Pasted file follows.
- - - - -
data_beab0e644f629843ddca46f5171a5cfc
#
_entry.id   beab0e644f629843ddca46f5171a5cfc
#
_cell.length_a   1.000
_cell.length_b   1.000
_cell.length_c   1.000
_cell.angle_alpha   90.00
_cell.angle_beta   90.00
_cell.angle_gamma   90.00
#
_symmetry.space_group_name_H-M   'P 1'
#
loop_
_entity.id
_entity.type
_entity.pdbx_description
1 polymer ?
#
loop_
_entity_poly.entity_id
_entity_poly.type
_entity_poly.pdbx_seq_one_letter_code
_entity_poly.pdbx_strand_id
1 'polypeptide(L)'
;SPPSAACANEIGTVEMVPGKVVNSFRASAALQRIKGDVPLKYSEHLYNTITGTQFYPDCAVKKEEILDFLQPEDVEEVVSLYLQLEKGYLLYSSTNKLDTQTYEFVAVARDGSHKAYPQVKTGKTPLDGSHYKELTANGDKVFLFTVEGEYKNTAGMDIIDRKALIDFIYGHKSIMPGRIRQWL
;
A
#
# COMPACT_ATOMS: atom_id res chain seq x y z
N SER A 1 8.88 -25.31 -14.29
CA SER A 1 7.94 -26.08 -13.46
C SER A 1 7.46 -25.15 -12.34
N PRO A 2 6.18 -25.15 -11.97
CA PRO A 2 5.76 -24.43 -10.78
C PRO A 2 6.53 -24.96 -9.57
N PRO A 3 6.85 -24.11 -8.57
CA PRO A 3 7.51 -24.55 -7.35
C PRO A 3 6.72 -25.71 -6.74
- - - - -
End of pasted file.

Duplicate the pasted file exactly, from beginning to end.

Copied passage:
data_beab0e644f629843ddca46f5171a5cfc
#
_entry.id   beab0e644f629843ddca46f5171a5cfc
#
_cell.length_a   1.000
_cell.length_b   1.000
_cell.length_c   1.000
_cell.angle_alpha   90.00
_cell.angle_beta   90.00
_cell.angle_gamma   90.00
#
_symmetry.space_group_name_H-M   'P 1'
#
loop_
_entity.id
_entity.type
_entity.pdbx_description
1 polymer ?
#
loop_
_entity_poly.entity_id
_entity_poly.type
_entity_poly.pdbx_seq_one_letter_code
_entity_poly.pdbx_strand_id
1 'polypeptide(L)'
;SPPSAACANEIGTVEMVPGKVVNSFRASAALQRIKGDVPLKYSEHLYNTITGTQFYPDCAVKKEEILDFLQPEDVEEVVSLYLQLEKGYLLYSSTNKLDTQTYEFVAVARDGSHKAYPQVKTGKTPLDGSHYKELTANGDKVFLFTVEGEYKNTAGMDIIDRKALIDFIYGHKSIMPGRIRQWL
;
A
#
# COMPACT_ATOMS: atom_id res chain seq x y z
N SER A 1 8.88 -25.31 -14.29
CA SER A 1 7.94 -26.08 -13.46
C SER A 1 7.46 -25.15 -12.34
N PRO A 2 6.18 -25.15 -11.97
CA PRO A 2 5.76 -24.43 -10.78
C PRO A 2 6.53 -24.96 -9.57
N PRO A 3 6.85 -24.11 -8.57
CA PRO A 3 7.51 -24.55 -7.35
C PRO A 3 6.72 -25.71 -6.74